“Your body is all connected, so it's important to remember that if you've sprained an ankle it's not just about fixing the area you've hurt,” Mitchell says. “Chiropractors look into why you were injured in the first place, and may also check whether the weight distribution between your legs is different, your balance and proprioception is poor, or you’ve had a past injury that may have led to ligament damage.”

The aim is to not only fix the problem but also minimise the risk of future injury, Mitchell explains. “If you've come in suffering lower back pain, we might also identify that you're experiencing inflammation and make dietary recommendations to help counteract this. Or, if you're experiencing regular headaches, we might find that it's coming from incorrect technique while overhead lifting at the gym, and we can help you correct your form.”

As for when you’ll see an improvement, Mitchell says it comes down to the specific injury and how long you've had it. 

“In most cases, my rule is that if you haven't experienced any improvement after four treatments, it's time we relook at the diagnosis and change the approach.” 

How physiotherapists can help 

A physiotherapist diagnoses and treats disorders of movement and function, typically affecting the musculoskeletal system. 

“Physios work across a range of healthcare settings, from sports to private practice, hospitals, rehabilitation centres and workplaces, and from paediatrics all the way up to aged care,” says Ethos Health physiotherapist Chris Morton.  

“Each of those groups presents with completely different issues, but a physio can usually help.”

Physios help people recover from injury, reduce pain and stiffness, increase mobility and prevent further injury. 

“Physios treat neck pain, headaches, shoulder pain, tennis elbow, wrist and hand pain, carpal tunnel syndrome, back pain, hip and knee pain (including hip and knee arthritis), foot pain, ankle sprains, ligament injuries and more,” Chris says.

The Australian Physiotherapy Association says physios use a wide range of treatment methods, including: 

  • Exercise programs to improve mobility and strengthen muscles
  • Joint manipulation and mobilisation to reduce pain and stiffness
  • Muscle re-education to improve control
  • Airway clearance techniques and breathing exercises
  • Soft tissue mobilisation (massage)
  • Acupuncture and dry needling
  • Hydrotherapy

Common benefits of seeing a physiotherapist

Physiotherapy is an evidence-based clinical health science, with practitioners specialising in rehabilitating and improving a person’s ability to move and function. Physiotherapy treatment can help to improve strength, range of motion and endurance, correct posture, muscle imbalance and joint mobilisation and reduce stiffness and pain.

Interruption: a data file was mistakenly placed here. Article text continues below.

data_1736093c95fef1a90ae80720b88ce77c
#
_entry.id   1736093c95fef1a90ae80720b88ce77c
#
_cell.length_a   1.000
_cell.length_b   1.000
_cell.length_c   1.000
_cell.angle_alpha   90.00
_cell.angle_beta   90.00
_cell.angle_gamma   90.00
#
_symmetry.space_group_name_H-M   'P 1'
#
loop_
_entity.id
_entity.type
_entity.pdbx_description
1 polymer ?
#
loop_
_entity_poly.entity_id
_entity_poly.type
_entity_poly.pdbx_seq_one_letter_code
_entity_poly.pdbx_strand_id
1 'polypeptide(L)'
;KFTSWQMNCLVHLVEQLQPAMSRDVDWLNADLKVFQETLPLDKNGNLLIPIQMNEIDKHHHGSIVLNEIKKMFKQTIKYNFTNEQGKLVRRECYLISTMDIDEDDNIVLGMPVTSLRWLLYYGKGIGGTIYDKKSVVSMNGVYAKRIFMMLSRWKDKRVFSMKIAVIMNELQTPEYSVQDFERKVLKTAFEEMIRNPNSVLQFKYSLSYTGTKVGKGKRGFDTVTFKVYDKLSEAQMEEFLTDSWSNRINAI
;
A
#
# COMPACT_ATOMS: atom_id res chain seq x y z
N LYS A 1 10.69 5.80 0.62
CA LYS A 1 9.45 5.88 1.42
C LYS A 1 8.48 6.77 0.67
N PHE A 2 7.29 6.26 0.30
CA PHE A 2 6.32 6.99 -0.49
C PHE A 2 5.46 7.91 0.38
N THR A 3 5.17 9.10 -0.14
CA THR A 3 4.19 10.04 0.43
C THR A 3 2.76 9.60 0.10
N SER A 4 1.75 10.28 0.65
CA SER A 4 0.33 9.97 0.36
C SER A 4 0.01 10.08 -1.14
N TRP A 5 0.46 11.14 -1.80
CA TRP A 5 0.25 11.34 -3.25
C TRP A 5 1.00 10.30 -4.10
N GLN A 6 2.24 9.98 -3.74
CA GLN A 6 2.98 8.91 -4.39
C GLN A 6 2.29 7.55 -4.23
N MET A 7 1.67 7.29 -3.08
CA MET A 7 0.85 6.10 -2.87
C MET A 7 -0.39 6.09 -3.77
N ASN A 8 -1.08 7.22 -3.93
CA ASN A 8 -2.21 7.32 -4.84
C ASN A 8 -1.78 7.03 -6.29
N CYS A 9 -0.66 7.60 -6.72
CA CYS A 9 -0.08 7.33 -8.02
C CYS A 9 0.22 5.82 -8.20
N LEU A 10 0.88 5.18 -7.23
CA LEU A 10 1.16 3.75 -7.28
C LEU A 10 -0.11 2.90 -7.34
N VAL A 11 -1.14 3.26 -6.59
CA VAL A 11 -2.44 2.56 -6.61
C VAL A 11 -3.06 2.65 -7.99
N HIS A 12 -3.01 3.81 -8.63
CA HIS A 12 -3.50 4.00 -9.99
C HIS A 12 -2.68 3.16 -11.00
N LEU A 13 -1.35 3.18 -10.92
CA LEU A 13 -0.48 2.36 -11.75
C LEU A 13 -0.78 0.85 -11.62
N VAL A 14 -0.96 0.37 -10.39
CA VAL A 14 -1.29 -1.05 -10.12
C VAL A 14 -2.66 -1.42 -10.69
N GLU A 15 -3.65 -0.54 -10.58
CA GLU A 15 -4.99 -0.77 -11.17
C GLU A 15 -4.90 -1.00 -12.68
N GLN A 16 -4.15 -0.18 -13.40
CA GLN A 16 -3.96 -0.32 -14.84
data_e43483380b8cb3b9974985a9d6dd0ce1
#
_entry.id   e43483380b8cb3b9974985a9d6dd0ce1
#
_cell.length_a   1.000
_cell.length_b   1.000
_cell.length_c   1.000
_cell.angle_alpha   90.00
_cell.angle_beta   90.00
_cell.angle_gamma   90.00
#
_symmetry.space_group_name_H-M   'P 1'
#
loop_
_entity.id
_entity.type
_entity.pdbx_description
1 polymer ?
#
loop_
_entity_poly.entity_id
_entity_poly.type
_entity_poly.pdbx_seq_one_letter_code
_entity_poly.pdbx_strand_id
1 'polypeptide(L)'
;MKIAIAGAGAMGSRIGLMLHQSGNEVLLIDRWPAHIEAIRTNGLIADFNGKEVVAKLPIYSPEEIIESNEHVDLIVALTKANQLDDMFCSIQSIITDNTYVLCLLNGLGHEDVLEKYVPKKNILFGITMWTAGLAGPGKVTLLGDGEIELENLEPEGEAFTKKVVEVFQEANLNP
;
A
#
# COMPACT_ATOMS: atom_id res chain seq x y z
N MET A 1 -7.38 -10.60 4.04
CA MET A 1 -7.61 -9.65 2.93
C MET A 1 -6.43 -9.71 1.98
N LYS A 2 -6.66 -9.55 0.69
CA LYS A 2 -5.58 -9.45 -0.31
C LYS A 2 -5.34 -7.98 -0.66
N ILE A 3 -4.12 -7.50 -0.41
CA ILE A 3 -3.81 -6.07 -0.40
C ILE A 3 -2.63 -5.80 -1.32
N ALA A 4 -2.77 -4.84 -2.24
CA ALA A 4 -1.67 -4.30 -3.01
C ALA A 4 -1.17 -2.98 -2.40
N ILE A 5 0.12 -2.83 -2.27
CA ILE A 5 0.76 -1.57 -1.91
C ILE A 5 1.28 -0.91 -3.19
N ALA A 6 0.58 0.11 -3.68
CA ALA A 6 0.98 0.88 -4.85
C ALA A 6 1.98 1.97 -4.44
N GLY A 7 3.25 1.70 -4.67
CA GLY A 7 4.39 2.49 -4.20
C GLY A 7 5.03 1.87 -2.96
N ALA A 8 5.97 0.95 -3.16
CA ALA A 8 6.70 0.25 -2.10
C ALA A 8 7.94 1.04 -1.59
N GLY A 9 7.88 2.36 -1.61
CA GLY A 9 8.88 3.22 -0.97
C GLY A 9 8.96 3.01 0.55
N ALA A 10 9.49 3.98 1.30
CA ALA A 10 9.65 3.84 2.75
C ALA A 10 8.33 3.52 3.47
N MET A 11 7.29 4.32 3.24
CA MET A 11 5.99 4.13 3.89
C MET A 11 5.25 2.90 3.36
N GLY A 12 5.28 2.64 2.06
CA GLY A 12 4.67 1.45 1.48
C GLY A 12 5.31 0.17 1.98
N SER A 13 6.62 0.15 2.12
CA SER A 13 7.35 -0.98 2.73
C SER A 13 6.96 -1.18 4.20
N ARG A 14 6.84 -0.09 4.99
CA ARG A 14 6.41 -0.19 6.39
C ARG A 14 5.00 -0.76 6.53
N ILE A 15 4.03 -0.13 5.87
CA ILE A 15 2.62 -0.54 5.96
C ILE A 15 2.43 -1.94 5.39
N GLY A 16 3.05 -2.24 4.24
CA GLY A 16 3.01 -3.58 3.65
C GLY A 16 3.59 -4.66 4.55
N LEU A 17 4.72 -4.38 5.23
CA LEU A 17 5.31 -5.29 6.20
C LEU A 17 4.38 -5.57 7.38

A physio can also provide assistance with the use of aids, splints, crutches, walking sticks and wheelchairs to help you get back on your feet and move around post-injury or surgery.

How to know whether to choose a physio, osteo or chiro

“Physios, chiros and osteos are all similar in that we all specialise in musculoskeletal pain or injury,” chiropractor Mitchell says. “All three health professionals have similar years of education, and all have their benefits, so it's really about finding a practitioner that you connect with and a treatment plan that works for you.”

Mitchell’s biggest tip is that if you aren't seeing improvements, particularly after months of treatment, make sure to ask why and consider trying another approach.

Physiotherapist Chris agrees. “In most cases, you should feel better (not necessarily fixed but on the right path) after the first session,” he says. “If you’re not improving after three consults, then you should discuss with your physiotherapist whether there’s something that needs further support, investigation or referral to another healthcare professional.”

What happens in your first physio, chiro or osteo appointment?

Regardless of which type of treatment you choose, your practitioner will begin with an initial consultation, taking a detailed medical history, so bring along any relevant reports, ultrasounds or scans to your appointment. They will also need to conduct an examination, so wear loose, comfortable clothing.

Firstly, if you’re not sure which of these three health professionals to visit, have a chat with your GP, who’ll be able to help you make a decision based on your concerns. Alternatively, ask a friend or family member if they’ve had any experience dealing with a physio, osteo or chiro – often they’ll be able to recommend someone locally! To find a physiotherapist in your area, check out the First Choice network, nib’s community of specially selected health providers who have agreed to set lower than average treatment fees for nib members.

If you have Extras cover with nib and would like to make an appointment to see a physio, chiro or osteo, make sure you search nib's network of healthcare professionals before booking to ensure the provider is recognised by nib and that you are entitled to receive a benefit before making a claim.